In a recent client meeting the head of marketing asked us: “What do you think our ‘big bets’ should be for next year?” The thinking here was that rather than spread activity across multiple channels, tactics and campaigns, they would rationalise it into fewer programmes with greater impact.
‘Big bets’ is also a term used by The B2B Institute in its latest trends report, in the context of sticking to a consistent creative platform rather than constantly testing and learning. They quote Anita Elberse, a Harvard Business School professor, as a proponent of the theory that a big bet approach is more likely to break through and drive profits in a competitive environment.
I have to say that I’m pleasantly surprised by all of this.
In volatile times it must be tempting for marketers to play it safe and take a conservative approach. Especially bearing in mind that CMOs have the shortest tenure out of the C-suite.
And who’s likely to be the first out the door? Yes, it’s The Tech CMO: lasting just three years in a role, compared to 4.9 years on average across the C-suite.
This number is declining year-on-year and, let’s be honest, it’s unlikely to improve in 2021.
But why is this, especially considering the tech industry tends to attract some of the most talented marketers around?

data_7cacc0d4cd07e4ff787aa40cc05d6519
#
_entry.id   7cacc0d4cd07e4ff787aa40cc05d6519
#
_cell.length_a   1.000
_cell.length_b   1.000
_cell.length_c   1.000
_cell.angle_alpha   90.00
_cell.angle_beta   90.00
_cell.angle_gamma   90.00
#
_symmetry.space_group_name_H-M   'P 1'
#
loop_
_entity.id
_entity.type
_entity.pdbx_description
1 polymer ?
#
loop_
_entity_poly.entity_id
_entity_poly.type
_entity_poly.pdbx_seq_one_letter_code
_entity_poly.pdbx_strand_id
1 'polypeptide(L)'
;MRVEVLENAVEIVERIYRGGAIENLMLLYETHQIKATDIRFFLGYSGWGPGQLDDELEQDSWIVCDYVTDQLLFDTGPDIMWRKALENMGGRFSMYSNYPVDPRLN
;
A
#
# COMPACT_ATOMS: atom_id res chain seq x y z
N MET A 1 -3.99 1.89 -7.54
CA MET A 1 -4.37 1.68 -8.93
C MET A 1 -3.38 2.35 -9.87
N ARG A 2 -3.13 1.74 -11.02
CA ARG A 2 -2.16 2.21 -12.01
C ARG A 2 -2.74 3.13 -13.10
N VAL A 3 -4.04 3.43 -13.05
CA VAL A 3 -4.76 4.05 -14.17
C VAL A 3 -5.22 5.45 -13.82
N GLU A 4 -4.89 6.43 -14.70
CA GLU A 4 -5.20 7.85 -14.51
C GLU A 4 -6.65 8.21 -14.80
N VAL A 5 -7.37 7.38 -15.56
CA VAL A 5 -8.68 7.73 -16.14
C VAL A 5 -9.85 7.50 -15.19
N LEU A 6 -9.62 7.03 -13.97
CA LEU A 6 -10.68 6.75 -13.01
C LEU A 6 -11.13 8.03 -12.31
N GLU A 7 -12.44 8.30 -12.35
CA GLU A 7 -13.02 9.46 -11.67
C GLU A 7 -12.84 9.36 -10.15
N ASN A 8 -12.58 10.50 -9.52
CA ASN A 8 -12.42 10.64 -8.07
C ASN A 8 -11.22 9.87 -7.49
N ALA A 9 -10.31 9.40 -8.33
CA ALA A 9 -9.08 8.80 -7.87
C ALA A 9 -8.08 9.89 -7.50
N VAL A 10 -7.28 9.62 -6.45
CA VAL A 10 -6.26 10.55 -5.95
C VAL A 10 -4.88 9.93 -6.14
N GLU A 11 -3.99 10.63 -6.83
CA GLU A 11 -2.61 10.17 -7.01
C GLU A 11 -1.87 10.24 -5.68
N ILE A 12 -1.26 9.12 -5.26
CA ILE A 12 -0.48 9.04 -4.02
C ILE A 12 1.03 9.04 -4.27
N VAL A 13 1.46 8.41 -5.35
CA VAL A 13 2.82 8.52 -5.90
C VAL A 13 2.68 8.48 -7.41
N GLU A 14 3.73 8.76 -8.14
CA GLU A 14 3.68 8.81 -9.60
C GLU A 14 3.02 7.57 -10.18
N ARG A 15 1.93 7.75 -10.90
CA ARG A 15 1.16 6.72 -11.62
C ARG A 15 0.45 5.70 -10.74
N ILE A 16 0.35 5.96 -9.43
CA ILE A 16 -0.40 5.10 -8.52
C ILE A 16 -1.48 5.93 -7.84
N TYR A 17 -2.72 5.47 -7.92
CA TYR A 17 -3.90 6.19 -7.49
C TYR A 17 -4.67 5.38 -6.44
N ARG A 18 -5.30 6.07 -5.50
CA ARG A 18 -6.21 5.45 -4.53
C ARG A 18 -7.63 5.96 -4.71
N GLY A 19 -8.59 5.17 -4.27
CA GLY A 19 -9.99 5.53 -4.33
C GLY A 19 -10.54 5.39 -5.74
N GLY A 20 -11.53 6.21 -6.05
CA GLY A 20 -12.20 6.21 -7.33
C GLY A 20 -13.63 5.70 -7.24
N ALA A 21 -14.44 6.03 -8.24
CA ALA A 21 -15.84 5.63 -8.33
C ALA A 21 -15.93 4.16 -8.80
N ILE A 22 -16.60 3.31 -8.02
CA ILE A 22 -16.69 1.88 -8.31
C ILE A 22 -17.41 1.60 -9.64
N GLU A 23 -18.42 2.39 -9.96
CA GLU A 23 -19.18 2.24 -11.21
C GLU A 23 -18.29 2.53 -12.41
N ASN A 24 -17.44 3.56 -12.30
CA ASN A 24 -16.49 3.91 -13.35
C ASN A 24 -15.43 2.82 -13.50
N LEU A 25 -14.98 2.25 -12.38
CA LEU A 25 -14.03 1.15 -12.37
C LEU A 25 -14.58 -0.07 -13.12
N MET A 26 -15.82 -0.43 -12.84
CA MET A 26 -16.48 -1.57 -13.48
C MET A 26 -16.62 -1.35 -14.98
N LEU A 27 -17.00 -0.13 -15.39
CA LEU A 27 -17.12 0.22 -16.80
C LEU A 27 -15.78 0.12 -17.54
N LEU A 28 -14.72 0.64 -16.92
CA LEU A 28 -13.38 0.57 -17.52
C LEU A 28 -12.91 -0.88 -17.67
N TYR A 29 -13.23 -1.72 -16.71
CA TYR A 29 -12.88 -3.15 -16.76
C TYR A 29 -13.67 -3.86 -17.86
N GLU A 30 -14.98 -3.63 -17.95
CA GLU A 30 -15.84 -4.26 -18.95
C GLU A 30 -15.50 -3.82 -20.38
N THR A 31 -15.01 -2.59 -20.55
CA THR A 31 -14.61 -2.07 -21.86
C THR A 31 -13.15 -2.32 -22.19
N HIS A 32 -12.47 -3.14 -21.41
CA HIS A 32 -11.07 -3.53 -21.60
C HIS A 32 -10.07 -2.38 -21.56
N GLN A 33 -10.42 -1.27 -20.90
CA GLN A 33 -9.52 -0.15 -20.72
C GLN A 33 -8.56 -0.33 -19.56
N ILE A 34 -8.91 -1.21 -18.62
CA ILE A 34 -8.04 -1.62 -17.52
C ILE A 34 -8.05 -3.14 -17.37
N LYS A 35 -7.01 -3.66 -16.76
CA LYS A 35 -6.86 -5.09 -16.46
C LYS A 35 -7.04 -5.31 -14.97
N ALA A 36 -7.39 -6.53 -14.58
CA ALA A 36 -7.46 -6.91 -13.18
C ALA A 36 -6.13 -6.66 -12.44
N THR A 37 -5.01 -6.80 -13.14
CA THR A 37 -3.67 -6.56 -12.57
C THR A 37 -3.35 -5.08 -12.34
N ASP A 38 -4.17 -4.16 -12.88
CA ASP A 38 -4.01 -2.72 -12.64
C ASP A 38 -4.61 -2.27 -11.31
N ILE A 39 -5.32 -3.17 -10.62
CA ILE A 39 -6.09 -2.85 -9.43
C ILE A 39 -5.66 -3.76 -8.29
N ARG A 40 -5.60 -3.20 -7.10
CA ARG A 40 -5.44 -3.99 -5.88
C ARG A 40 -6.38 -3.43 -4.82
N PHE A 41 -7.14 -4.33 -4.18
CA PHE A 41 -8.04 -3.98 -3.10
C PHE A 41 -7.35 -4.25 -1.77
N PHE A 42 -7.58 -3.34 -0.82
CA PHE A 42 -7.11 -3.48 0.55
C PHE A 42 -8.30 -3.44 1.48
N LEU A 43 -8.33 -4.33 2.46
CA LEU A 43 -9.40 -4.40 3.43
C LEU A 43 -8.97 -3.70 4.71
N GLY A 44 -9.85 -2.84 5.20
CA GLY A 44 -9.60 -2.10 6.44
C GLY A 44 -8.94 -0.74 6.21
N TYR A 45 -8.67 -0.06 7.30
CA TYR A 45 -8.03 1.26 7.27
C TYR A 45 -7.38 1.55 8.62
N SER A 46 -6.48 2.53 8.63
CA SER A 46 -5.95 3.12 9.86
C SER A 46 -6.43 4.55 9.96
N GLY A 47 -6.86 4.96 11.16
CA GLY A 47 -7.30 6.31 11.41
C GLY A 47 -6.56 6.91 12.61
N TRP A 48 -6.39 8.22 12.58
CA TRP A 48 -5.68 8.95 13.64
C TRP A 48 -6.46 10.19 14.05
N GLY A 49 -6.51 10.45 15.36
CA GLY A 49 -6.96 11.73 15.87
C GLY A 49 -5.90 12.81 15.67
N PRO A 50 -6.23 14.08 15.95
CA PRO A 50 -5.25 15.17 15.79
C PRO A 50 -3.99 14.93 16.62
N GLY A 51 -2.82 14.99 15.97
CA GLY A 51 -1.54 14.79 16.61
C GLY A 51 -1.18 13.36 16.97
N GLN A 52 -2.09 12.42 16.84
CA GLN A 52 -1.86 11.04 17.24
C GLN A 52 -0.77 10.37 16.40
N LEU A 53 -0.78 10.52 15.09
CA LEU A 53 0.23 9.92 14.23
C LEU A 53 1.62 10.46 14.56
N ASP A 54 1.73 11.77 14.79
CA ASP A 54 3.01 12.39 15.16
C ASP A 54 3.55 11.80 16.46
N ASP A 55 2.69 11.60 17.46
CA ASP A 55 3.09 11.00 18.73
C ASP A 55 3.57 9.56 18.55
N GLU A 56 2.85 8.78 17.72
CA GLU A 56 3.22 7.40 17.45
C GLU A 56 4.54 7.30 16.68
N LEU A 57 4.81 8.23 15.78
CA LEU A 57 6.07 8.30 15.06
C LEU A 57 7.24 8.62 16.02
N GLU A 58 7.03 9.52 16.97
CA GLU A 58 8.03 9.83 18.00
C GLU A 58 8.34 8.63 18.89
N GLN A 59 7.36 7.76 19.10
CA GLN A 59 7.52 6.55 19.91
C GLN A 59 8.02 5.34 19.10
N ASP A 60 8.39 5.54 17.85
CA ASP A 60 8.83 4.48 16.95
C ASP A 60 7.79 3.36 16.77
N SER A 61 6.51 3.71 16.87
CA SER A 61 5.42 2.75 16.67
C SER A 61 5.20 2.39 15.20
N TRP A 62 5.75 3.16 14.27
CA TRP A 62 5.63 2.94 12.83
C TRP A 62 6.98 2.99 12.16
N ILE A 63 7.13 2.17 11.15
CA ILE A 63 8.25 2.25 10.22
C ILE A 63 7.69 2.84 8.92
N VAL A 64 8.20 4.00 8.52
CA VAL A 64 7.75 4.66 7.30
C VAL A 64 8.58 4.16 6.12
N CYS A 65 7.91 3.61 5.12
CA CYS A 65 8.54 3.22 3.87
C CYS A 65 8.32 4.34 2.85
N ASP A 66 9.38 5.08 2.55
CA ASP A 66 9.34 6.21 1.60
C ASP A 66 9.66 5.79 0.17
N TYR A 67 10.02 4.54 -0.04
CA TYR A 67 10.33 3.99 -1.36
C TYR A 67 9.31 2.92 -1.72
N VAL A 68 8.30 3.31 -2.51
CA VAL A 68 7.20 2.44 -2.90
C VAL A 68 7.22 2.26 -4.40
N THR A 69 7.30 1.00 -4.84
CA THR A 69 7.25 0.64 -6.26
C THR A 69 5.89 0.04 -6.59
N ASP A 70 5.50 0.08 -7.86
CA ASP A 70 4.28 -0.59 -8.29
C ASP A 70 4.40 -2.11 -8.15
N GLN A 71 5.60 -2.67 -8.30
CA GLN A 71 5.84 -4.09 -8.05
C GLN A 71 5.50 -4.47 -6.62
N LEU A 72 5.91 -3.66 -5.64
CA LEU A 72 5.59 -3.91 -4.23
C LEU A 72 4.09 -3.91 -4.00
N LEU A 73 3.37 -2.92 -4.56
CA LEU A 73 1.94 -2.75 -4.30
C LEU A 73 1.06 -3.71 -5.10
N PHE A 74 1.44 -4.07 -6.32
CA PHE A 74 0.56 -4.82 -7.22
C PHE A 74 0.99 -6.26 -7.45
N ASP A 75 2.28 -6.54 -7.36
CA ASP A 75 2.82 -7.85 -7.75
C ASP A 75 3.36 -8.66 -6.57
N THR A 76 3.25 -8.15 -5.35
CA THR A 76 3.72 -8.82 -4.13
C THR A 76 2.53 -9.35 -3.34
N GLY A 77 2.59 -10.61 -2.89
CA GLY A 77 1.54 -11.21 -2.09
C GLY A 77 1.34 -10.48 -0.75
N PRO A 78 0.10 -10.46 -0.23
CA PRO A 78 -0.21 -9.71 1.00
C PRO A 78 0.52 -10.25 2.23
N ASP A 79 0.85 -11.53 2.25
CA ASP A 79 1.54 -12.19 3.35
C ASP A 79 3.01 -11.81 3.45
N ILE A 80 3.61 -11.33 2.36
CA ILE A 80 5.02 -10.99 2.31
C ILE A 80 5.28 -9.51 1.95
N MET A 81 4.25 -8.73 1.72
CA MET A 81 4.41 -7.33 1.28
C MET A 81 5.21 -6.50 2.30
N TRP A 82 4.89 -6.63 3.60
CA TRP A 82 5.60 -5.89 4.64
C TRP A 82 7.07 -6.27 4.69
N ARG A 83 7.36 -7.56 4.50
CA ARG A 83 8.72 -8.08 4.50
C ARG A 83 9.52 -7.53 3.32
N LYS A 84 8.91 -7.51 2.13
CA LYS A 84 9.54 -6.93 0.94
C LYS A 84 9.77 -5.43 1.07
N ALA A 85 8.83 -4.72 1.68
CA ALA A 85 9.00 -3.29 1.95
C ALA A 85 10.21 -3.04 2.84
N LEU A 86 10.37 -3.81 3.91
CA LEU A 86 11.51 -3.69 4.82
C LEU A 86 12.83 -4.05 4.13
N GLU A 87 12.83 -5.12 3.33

I think it comes down to one key thing: confidence. Or more specifically, a lack of.
When Deloitte polled the C-suite they found that just 5% of CMOs consider themselves ‘high performers’, whereas 55% of CEOs, for example, rate themselves in this bracket.
It’s maybe not that much of a shock when you consider the perception issues that marketing as a function has had over the years – is it really still called the ‘colouring in department’? – combined with the exponential growth of digital moving some of the old guard out of their comfort zone. You can understand why many CMOs might feel out of sorts.
But, according to a recent Google study of 1,000 board members’ views on CMOs, there are concerns that marketers are too risk-averse:
“So there is something wrong with our marketing team. They’re so afraid to tip the boat. They like being understated.”
And they do rate marketing:
“Executives across the C-suite, as well as on the board, see marketing as more than just brands and ad campaigns. But rather, they see it as a core business driver of growth.”
And, encouragingly, they want their CMOs to be more visible and out there:
“I don’t think you get noticed these days if you aren’t trying new things, and trying new things means taking risks. It’s important to show some things you’ve tried are a little bit left field.”
It’s tempting to look at 2021 as a year of consolidation and making small bets. But by reading the room we can see that this isn’t what the business and the board want from marketing.
Whether it’s aligning the business behind a new brand purpose or finally going all-in on digital – it’s clear that they want CMOs to seize the moment, be visible and even take a few risks.
So what’s your big bet for 2021?